Have the stove fitted correctly….. Even if you have not had it installed according to the instructions on the installation page, it can still be done.
If you are thinking about putting in a new stove with back boiler to heat radiators, be careful that you have enough fuel to feed such a device. Two or three logs in an evening is not going to heat radiators, and give enough warmth to the room. We are all to often asked what our biggest stove is to do such work, but after dicussing with clients their real need, it is regularly found that fuel isn’t readily available, and in the evenings after a hard day at work and relaxing in the living room, then perhaps a dry stove giving plenty of radiant heat to the room would be more practical, and if required a small domestic boiler can be fitted to help with hot water for the bath etc.
Stoves bigger than 5KW output require additional ventilation to the room. This is not because the building inspector is being a pain in the neck, but because the stove requires oxygen to feed the combustion process. In modern homes, which are striving for air tightness, this can be starved, and a depletion of oxygen can be dangerous. Carbon Monoxide can become a real threat in these situations. If you have to use a bigger stove, then a vent is important, so it is an idea to look at a stove such as the Clearview range that can have this air ducted directly into the stove, otherwise the room can have draughts from ventilation grills.
If you burn just wood on a fire, the fine ash can be used on damp newspaper or kitchen towel to clean the stubborn marks off the glass of your stove. Coal ash can be abrasive so be careful. The reaction of water and ash mixed produces a substance called lye, or potassium hydroxide. This is the very same solution supplied in bottles and sold to us by the manufacturers of stoves as glass cleaner. Now is that a con or what? The word Potassium comes from the word potash, which is an alkaline material extracted in a pot from the ash of wood or leaves.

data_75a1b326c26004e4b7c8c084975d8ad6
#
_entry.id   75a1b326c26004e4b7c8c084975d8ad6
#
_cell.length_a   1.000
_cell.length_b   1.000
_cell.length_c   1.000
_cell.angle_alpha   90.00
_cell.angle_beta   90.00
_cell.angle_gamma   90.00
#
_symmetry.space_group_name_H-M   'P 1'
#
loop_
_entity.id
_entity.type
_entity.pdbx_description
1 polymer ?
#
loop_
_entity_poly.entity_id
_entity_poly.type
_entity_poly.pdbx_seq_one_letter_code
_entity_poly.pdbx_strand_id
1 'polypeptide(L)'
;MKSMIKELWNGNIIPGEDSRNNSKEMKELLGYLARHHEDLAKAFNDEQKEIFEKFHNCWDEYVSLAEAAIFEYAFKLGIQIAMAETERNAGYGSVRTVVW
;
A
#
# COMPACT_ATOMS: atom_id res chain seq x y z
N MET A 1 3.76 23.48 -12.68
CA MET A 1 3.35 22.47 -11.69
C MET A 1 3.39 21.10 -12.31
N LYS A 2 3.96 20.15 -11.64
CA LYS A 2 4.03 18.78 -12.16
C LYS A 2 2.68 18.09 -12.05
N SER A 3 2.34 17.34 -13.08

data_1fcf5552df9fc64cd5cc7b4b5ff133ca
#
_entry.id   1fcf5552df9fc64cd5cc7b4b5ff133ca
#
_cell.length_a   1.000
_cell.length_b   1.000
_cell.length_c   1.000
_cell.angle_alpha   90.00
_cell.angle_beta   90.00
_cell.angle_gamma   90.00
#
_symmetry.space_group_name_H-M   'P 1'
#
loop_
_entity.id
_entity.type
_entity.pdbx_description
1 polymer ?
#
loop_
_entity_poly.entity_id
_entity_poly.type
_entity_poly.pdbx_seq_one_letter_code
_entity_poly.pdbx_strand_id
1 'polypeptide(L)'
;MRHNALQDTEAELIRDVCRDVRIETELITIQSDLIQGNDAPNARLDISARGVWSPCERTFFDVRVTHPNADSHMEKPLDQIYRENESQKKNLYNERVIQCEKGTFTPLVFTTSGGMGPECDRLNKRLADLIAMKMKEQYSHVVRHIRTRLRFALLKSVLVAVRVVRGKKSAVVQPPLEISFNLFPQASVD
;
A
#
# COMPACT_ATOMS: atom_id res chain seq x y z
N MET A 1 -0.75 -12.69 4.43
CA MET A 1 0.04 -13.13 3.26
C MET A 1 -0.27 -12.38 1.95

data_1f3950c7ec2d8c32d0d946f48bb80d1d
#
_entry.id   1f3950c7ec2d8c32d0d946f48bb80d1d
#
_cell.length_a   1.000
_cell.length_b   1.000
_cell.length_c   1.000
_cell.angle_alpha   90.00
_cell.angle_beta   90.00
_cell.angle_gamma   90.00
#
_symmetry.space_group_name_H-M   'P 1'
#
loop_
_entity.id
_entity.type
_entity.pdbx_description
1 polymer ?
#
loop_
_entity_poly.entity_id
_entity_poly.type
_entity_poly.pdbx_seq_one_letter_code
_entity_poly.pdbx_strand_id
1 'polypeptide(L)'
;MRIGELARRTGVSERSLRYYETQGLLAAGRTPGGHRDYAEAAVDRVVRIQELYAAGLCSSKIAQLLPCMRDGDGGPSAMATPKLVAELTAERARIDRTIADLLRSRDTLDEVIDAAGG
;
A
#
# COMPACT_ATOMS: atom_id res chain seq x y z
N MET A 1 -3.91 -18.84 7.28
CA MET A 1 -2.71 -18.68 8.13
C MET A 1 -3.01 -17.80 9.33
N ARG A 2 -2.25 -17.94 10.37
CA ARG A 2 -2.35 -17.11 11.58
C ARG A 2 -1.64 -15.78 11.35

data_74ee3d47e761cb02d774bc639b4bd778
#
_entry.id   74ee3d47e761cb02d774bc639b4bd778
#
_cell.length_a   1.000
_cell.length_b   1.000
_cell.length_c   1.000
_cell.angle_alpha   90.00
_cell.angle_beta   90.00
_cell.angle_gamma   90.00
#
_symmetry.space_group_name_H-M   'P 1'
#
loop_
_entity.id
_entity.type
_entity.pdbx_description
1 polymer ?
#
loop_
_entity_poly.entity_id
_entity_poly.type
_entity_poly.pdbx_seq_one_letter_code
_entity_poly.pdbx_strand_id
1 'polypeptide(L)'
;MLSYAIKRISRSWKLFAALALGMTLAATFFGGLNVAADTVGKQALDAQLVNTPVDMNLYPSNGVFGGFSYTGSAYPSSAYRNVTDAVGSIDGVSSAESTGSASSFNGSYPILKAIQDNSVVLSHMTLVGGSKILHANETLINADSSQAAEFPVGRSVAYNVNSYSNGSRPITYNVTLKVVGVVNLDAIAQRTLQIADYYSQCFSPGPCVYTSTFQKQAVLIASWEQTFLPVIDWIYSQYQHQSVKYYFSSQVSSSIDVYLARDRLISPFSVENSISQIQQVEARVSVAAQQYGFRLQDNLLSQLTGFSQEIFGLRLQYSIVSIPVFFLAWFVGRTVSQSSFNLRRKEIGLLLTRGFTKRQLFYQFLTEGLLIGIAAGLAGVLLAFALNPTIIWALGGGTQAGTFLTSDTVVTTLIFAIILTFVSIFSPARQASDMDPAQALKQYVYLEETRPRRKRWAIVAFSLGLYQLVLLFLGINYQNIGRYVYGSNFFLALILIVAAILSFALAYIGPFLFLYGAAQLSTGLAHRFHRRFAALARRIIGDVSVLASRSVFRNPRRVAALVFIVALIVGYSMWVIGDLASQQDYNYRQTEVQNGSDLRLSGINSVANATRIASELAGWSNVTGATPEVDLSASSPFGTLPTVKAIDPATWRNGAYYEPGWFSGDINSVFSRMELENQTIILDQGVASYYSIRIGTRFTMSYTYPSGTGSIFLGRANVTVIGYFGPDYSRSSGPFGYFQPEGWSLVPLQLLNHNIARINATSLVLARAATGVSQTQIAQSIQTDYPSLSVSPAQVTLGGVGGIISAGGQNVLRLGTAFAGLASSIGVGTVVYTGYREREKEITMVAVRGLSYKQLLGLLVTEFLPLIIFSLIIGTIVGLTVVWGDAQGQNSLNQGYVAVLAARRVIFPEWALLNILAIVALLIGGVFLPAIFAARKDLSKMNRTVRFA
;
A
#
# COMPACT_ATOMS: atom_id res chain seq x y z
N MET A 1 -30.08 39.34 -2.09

Empty ash regularly. Using an ash caddy or vacuum attachment will keep dust down
Ensure the rope seals on your stove are tight. The clever features on teh Clearview door handle and hinge ensure this is easily done. If you find fuel burning away too quickly or the stove is producing excessive heat, then ensure it is not getting more air than you wish it to.
Before refueling, brighten the fire by increasing air. Once refueled, allow it to continue to burn for a couple of minutes before turning down… this will help prevent firebox explosions, which occur when fresh fuel traps volatile gasses between it and a red fire bed. In extreme cases the glass of the stoves has been known to shatter.
BURN DRY FUEL… Anything with moisture will introduce steam into the flue system, and cause serious accumulation of soot and creosote.
When the stove is not used for long periods of time, make sure the door of the unit is left slightly open to allow a circulation of air throughout the flue, otherwise the condensation can cause damp, leading to structural damage and a problem relighting.
Don’t store wood too close to a working stove. Wood has been known to dry out, fall against the side of the stove and ignite.
In the event of a chimney fire, make sure the door and air vents of the unit are closed, along with doors and windows to the room. The fire brigade should be called, as the tar-like deposit from wood that forms in the chimney can burn at extremely high temperatures and ultimately cause structural damage.
Your stove should be vented from the top when possible. Heat will naturally want to rise, and any bends in a flue will only slow down the velocity of the combustion gasses. Venting from the back of the stove should only be done as a last resort, and only using a T section. Any other kind of bend will cause a build up of fly ash and soot deposit, and reduce the cross section of flue allowing the gasses to escape.
IF SOMEONE ELSE IS FITTING A STOVE OTHER THAN A REGISTERED CHIMNEY TECHNICIAN, remember that we need access into the flue to sweep. You may find it hard to believe, but we were recently called to sweep the flue of a stove fitted to the home of a prominent stove retailer in County Down. Because of the design of the stove we were not able to gain access to sweep the chimney through the stove. Their “approved installer” had not taken into account that an access door needed to be fitted to the flue pipe to enable the flue to be swept. This is also the case if the stove has a boiler incorporated in it. Venting a stove from the rear will mean we either have to have an access door somewhere else in the flue too.